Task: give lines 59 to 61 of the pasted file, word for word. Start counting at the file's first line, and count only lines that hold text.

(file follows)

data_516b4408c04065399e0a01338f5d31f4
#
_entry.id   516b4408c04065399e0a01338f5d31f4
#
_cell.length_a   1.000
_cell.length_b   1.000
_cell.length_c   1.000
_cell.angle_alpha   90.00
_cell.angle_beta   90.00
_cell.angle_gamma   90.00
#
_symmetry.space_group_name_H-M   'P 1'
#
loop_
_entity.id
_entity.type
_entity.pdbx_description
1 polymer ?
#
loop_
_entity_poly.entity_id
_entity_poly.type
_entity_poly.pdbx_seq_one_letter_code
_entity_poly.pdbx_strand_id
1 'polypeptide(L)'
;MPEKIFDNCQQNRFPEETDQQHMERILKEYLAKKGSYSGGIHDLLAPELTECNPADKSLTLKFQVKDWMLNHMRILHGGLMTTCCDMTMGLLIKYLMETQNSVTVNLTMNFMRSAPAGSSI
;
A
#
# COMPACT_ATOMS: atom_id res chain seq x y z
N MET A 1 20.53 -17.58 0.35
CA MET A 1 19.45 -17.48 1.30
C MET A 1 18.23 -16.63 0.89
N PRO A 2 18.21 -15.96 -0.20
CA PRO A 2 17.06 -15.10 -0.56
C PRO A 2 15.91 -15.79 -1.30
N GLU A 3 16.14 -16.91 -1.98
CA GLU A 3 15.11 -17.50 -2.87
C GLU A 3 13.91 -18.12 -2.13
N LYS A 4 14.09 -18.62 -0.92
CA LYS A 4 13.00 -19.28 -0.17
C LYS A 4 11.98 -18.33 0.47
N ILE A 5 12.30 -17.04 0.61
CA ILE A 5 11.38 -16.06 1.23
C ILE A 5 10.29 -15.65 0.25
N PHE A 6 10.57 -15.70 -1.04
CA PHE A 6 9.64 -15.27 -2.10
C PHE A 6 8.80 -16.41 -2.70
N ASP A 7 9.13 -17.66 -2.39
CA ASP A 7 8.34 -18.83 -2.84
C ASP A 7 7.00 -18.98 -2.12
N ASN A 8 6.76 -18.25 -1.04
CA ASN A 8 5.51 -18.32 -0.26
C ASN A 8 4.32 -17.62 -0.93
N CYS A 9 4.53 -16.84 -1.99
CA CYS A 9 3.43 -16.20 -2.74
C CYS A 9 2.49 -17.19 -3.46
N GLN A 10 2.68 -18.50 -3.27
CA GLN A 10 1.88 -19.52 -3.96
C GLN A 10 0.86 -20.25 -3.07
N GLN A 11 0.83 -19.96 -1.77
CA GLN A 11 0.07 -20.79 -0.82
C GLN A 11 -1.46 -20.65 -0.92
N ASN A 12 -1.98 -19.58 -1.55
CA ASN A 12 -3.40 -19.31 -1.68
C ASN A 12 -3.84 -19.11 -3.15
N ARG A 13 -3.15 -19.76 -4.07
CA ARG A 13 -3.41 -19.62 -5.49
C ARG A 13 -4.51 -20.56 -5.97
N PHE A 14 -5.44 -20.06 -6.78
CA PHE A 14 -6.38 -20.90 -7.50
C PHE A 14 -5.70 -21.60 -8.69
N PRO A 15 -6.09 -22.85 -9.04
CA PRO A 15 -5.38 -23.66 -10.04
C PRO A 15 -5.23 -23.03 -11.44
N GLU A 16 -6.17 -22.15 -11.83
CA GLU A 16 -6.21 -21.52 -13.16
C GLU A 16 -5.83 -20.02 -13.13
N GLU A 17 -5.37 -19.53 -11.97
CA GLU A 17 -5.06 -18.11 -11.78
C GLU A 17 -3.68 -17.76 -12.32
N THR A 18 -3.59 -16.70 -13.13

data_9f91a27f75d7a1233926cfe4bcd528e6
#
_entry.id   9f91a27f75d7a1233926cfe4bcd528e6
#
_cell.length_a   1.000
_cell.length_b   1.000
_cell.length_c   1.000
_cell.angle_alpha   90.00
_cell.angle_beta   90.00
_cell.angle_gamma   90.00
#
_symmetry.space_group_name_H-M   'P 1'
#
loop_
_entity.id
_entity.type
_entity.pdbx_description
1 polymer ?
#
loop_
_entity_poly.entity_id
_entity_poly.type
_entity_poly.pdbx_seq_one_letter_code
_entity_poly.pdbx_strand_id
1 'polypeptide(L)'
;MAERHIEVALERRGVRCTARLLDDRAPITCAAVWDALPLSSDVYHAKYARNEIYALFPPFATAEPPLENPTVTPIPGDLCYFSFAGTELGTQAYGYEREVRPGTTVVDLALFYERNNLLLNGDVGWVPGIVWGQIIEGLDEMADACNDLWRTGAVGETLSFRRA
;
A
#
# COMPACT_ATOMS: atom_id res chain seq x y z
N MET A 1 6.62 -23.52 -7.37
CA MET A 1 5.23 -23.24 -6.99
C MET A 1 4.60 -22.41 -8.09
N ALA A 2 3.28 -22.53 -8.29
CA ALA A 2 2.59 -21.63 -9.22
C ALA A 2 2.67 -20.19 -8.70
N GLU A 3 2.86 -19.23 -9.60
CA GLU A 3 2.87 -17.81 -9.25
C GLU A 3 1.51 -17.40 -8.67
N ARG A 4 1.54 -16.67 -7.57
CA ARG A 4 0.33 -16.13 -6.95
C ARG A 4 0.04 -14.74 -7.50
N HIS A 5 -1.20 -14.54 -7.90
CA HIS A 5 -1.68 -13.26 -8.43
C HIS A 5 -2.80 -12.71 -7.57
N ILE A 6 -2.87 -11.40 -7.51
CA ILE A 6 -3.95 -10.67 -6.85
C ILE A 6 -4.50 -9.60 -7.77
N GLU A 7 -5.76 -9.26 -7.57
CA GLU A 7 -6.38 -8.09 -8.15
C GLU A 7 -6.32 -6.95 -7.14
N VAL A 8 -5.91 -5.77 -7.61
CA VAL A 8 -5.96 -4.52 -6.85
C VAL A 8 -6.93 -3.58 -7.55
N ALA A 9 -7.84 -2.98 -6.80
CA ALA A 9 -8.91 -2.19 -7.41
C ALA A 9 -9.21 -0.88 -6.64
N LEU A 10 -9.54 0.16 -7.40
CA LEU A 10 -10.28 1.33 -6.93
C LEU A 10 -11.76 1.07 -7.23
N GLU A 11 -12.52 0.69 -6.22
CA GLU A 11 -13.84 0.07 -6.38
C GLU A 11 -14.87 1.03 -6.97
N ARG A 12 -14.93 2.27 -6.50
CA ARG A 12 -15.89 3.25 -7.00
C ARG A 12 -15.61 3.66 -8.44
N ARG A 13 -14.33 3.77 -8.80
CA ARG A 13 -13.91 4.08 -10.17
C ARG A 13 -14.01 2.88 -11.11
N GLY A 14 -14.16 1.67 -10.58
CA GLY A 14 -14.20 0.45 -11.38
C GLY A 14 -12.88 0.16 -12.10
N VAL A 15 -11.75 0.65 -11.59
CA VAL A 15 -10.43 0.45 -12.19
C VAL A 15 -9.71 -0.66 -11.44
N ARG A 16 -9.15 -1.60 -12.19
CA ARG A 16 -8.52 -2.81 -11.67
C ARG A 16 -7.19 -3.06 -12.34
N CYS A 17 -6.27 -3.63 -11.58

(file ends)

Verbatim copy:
CA GLN A 10 1.88 -19.52 -3.96
C GLN A 10 0.86 -20.25 -3.07
N GLN A 11 0.83 -19.96 -1.77